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Letter to the Editor

Manic Episode Associated With Clarithromycin in a Patient With Medically Treated Depression

Benjamin Y. M. Kwan and Kiran Rabheru, MD

Published: March 15, 2012

Manic Episode Associated With Clarithromycin in a Patient With Medically Treated Depression

To the Editor: Antibiotic-induced mania, or antibiomania, is an uncommon cause of manic episodes.1 Clarithromycin is one of the most frequently implicated antibiotics.1 Here, a case of clarithromycin-associated mania in a patient with medically treated depression is presented.

Case report. Mr A, a 53-year-old schoolteacher with a history of depression, developed increasing distractibility while driving on the highway in 2011, elevating to the point at which he had to stop driving. The patient believed he was having a stroke and presented himself to the emergency department. On examination, the patient displayed agitation, pressured and tangential speech, flight of ideas, distractibility, grandiosity, and disorganized behavior. He became increasingly agitated and a “code white” was called; as a result, the patient was restrained and given haloperidol and lorazepam intramuscularly, which calmed him down. Medical workup was negative for another cause of mania. Mr A had been taking oral citalopram 20 mg daily for the last 15 years to treat his depression. He was also taking oral clarithromycin 1,000 mg daily, which had been prescribed for sinusitis 5 days prior to presentation. The patient noted elevated mood, increased pleasure in his job, and requiring less sleep 1 day after starting clarithromycin.

The patient was admitted, and clarithromycin and citalopram were discontinued. Three days later, Mr A’s condition was stable, and he had few manic symptoms. He was started on olanzapine, 10 mg at bedtime, and lamotrigine, which was titrated to 50 mg twice daily. The patient was discharged 10 days after admission.

Nightingale et al2 described the first cases of clarithromycin-induced mania in 1995 in 2 patients with AIDS who were prescribed clarithromycin to treat a Mycobacterium avium complex infection. About a year later, in 1996, Cone et al3 described the first case of clarithromycin-induced mania in a patient without AIDS who was prescribed clarithromycin for a soft-tissue infection. Four other cases of clarithromycin-induced mania have since been described in which clarithromycin was prescribed for sinusitis or H pylori infection.4-7 In all cases, mania resolved with discontinuation of clarithromycin.2-7 In only 1 case did the patient have a history of depression.5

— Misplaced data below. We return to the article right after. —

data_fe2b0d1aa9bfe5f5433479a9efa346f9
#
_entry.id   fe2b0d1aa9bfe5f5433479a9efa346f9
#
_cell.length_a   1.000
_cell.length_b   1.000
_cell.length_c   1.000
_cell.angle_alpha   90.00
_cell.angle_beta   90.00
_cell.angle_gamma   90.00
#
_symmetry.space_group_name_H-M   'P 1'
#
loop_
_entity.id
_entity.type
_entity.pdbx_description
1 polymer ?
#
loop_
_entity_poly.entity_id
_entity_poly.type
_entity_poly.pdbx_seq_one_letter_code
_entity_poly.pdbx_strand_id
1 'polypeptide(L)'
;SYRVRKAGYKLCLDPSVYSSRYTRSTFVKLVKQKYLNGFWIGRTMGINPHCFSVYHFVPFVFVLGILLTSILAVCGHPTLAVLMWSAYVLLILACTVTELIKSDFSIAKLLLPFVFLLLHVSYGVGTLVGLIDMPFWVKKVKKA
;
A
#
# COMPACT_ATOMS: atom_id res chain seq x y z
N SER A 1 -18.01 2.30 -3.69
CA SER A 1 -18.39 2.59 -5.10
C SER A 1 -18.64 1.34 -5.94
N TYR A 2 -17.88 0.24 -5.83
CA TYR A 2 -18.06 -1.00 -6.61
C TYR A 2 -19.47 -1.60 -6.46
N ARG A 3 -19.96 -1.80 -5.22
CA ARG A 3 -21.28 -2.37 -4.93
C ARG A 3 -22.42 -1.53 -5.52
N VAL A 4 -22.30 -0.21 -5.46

The mechanism for antibiotic-induced mania is currently unknown, although several theories have been proposed, including raised serum concentration of the antibiotic (leading to higher central nervous system penetration), antibiotic interactions with neurotransmitters, and antibiotic interactions with cortisol and prostaglandins.1

Management of antibiotic-induced mania typically involves discontinuation of the antibiotic and possible addition of mood-stabilizing medications.1,7 In this case, manic symptoms began to subside with discontinuation of clarithromycin. It is not clear whether clarithromycin is the direct cause of the manic episode, but it could be a contributing trigger. However, due to the past history of depression, the high degree of mania, and the occurrence during driving, mood-stabilizing medications were prescribed. Clarithromycin-induced mania is not a common occurrence, but consideration of this phenomenon could be useful in the differential diagnosis of an episode of mania.7


1. Abouesh A, Stone C, Hobbs WR. Antimicrobial-induced mania (antibiomania): a review of spontaneous reports. J Clin Psychopharmacol. 2002;22(1):71-81. PubMed doi:10.1097/00004714-200202000-00012

2. Nightingale SD, Koster FT, Mertz GJ, et al. Clarithromycin-induced mania in two patients with AIDS. Clin Infect Dis. 1995;20(6):1563-1564. PubMed doi:10.1093/clinids/20.6.1563

3. Cone LA, Sneider RA, Nazemi R, et al. Mania due to clarithromycin therapy in a patient who was not infected with human immunodeficiency virus. Clin Infect Dis. 1996;22(3):595-596. PubMed doi:10.1093/clinids/22.3.595

4. Finkenbine R, Gill HS. Case of mania due to prednisone-clarithromycin interaction. Can J Psychiatry. 1997;42(7):778. PubMed

5. Abouesh A, Hobbs WR. Clarithromycin-induced mania. Am J Psychiatry. 1998;155(11):1626. PubMed

6. Neff NE, Kuo G. Acute manic psychosis induced by triple therapy for H pylori. J Am Board Fam Pract. 2002;15(1):66-68. PubMed

7. Ortí­z-Domí­nguez A, Berlanga C, Gutiérrez-Mora D. A case of clarithromycin-induced manic episode (antibiomania). Int J Neuropsychopharmacol. 2004;7(1):99-100. PubMed doi:10.1017/S1461145703003882

Benjamin Y. M. Kwan

Kiran Rabheru, MD

Author affiliations: Department of Psychiatry, Faculty of Medicine, University of Ottawa, Ottawa, Ontario, Canada.

Potential conflicts of interest: None reported.

Funding/support: None reported.

Published online: March 15, 2012.

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